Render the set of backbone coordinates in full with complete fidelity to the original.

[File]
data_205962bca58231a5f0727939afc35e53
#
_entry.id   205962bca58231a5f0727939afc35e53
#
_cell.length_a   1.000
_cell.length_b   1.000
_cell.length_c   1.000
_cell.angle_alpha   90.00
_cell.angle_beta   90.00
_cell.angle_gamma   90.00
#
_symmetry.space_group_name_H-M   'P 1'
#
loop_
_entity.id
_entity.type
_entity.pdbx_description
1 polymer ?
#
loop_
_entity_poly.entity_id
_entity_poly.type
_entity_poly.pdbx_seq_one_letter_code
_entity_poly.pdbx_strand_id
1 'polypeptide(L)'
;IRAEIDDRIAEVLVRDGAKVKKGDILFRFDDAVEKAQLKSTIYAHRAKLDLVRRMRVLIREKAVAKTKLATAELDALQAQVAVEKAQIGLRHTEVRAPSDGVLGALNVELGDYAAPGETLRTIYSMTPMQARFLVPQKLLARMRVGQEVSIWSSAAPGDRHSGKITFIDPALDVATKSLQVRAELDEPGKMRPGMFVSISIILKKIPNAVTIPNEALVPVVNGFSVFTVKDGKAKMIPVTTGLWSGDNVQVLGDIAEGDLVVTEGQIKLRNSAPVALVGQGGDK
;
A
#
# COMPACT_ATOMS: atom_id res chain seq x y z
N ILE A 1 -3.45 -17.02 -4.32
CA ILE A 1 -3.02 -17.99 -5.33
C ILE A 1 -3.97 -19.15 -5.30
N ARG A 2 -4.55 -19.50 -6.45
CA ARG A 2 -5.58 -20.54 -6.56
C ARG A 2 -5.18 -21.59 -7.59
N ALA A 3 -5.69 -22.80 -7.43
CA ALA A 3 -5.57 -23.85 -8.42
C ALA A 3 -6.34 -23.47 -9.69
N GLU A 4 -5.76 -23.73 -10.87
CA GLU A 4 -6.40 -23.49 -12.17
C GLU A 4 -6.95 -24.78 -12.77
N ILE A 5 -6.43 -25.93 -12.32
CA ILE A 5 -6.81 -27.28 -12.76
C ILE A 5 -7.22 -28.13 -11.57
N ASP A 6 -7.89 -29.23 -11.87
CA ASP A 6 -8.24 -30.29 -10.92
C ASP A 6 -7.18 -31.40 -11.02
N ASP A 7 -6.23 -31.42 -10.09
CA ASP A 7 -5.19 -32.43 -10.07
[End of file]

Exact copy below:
data_205962bca58231a5f0727939afc35e53
#
_entry.id   205962bca58231a5f0727939afc35e53
#
_cell.length_a   1.000
_cell.length_b   1.000
_cell.length_c   1.000
_cell.angle_alpha   90.00
_cell.angle_beta   90.00
_cell.angle_gamma   90.00
#
_symmetry.space_group_name_H-M   'P 1'
#
loop_
_entity.id
_entity.type
_entity.pdbx_description
1 polymer ?
#
loop_
_entity_poly.entity_id
_entity_poly.type
_entity_poly.pdbx_seq_one_letter_code
_entity_poly.pdbx_strand_id
1 'polypeptide(L)'
;IRAEIDDRIAEVLVRDGAKVKKGDILFRFDDAVEKAQLKSTIYAHRAKLDLVRRMRVLIREKAVAKTKLATAELDALQAQVAVEKAQIGLRHTEVRAPSDGVLGALNVELGDYAAPGETLRTIYSMTPMQARFLVPQKLLARMRVGQEVSIWSSAAPGDRHSGKITFIDPALDVATKSLQVRAELDEPGKMRPGMFVSISIILKKIPNAVTIPNEALVPVVNGFSVFTVKDGKAKMIPVTTGLWSGDNVQVLGDIAEGDLVVTEGQIKLRNSAPVALVGQGGDK
;
A
#
# COMPACT_ATOMS: atom_id res chain seq x y z
N ILE A 1 -3.45 -17.02 -4.32
CA ILE A 1 -3.02 -17.99 -5.33
C ILE A 1 -3.97 -19.15 -5.30
N ARG A 2 -4.55 -19.50 -6.45
CA ARG A 2 -5.58 -20.54 -6.56
C ARG A 2 -5.18 -21.59 -7.59
N ALA A 3 -5.69 -22.80 -7.43
CA ALA A 3 -5.57 -23.85 -8.42
C ALA A 3 -6.34 -23.47 -9.69
N GLU A 4 -5.76 -23.73 -10.87
CA GLU A 4 -6.40 -23.49 -12.17
C GLU A 4 -6.95 -24.78 -12.77
N ILE A 5 -6.43 -25.93 -12.32
CA ILE A 5 -6.81 -27.28 -12.76
C ILE A 5 -7.22 -28.13 -11.57
N ASP A 6 -7.89 -29.23 -11.87
CA ASP A 6 -8.24 -30.29 -10.92
C ASP A 6 -7.18 -31.40 -11.02
N ASP A 7 -6.23 -31.42 -10.09
CA ASP A 7 -5.19 -32.43 -10.07